Socioeconomic status (SES) is associated with how likely you are to be diagnosed with Alzheimer's, not just the severity of symptoms.  If the lower incidence of Alzheimer's diagnosis was found in the lower SES group then that could be attributed to under surveillance, but the lower rate of Alzheimer's exists in those more likely to be assessed for Alzheimer's. 

One could argue that the prevalence of Alzheimer's is the same in all SES groups, it's just that symptoms of those in higher SES groups are below the diagnostic threshold for Alzheimer's, but using diagnosis as the measure of prevalence, individuals in higher SES groups are less likely to have Alzheimer's, not just less likely to have more severe symptoms.  

If this is the case it's not the socioeconomic status but a piss poor provider with a known/unknown bias towards the poor. Again, the article you quoted says this is a trend among those who have adequate access to healthcare and insurance. If that's the case, it's not socioeconomic but a disparity in the care provided because of other issues.

I AM arguing that the prevalence of Alzheimer's is the same in all SES groups. That's what I've been saying all along. Full stop. If they're "below the diagnostic threshold" it becomes a provider issue, not the patient's. The patient is the only one who suffers from late diagnosis. This is similar to what the topic is in that other thread is about racial bias in healthcare. Race may or may not be a factor in this case but this isn't that thread, just used it as an example of a provider problem, not socioeconomic or patient related issue.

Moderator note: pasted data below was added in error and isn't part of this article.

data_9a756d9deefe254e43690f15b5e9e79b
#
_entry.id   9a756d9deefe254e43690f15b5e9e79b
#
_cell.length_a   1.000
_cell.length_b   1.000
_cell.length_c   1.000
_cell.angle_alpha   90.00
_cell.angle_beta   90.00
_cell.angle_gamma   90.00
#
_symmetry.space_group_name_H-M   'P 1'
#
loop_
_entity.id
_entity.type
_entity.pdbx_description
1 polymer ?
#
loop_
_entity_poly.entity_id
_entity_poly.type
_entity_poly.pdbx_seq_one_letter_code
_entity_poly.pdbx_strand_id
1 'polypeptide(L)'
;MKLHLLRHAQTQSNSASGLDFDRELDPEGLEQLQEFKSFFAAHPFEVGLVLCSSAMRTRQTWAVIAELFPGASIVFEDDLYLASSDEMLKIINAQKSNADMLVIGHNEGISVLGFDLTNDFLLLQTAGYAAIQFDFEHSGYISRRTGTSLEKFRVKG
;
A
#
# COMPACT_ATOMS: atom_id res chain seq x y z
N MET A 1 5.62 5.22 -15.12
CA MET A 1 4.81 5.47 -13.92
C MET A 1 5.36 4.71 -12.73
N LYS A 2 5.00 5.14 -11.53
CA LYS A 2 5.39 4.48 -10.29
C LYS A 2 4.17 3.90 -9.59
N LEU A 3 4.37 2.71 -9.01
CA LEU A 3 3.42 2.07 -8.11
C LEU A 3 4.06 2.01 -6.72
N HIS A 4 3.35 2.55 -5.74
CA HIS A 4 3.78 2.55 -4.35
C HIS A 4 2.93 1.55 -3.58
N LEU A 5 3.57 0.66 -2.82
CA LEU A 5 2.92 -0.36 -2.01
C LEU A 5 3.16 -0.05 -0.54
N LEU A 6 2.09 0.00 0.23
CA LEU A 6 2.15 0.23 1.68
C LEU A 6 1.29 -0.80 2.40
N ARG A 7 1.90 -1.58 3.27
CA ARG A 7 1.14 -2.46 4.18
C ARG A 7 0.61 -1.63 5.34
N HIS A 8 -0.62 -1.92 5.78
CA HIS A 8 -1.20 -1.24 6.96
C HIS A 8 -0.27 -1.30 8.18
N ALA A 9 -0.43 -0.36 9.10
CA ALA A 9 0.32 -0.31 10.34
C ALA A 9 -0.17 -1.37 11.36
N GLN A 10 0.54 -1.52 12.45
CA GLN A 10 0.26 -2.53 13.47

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1 hour ago, myoglobin said:

I would argue that reasons for SES variations include:

a. Differences in habits (and time and money) to exercise and eat a better diet.

b. Differences in stress levels which have been implicated in risk profile.

c. Differences in medical comorbidites such as depression and diabetes that have also been implicated in AD. 

The article covered that under "can be partly attributed to differences in treatable health- and lifestyle related factors". It just didn't specify what those were on a microlevel.

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myoglobin has 11 years experience as a ASN, BSN and specializes in ICU, trauma, neuro.

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2 hours ago, NurseBlaq said:

If this is the case it's not the socioeconomic status but a piss poor provider with a known/unknown bias towards the poor. Again, the article you quoted says this is a trend among those who have adequate access to healthcare and insurance. If that's the case, it's not socioeconomic but a disparity in the care provided because of other issues.

I AM arguing that the prevalence of Alzheimer's is the same in all SES groups. That's what I've been saying all along. Full stop. If they're "below the diagnostic threshold" it becomes a provider issue, not the patient's. The patient is the only one who suffers from late diagnosis. This is similar to what the topic is in that other thread is about racial bias in healthcare. Race may or may not be a factor in this case but this isn't that thread, just used it as an example of a provider problem, not socioeconomic or patient related issue.

I don't believe that AD prevalence is the same in all SES groups.  That is because AD involves the interplay of both genetic an lifestyle factors. While the genetic factors may be more or less evenly distributed, lifestyle factors are not. We know for example that obesity and DMII are heavily distributed towards lower SES. Thus, it should follow that AD distribution skews towards lower socioeconomic status.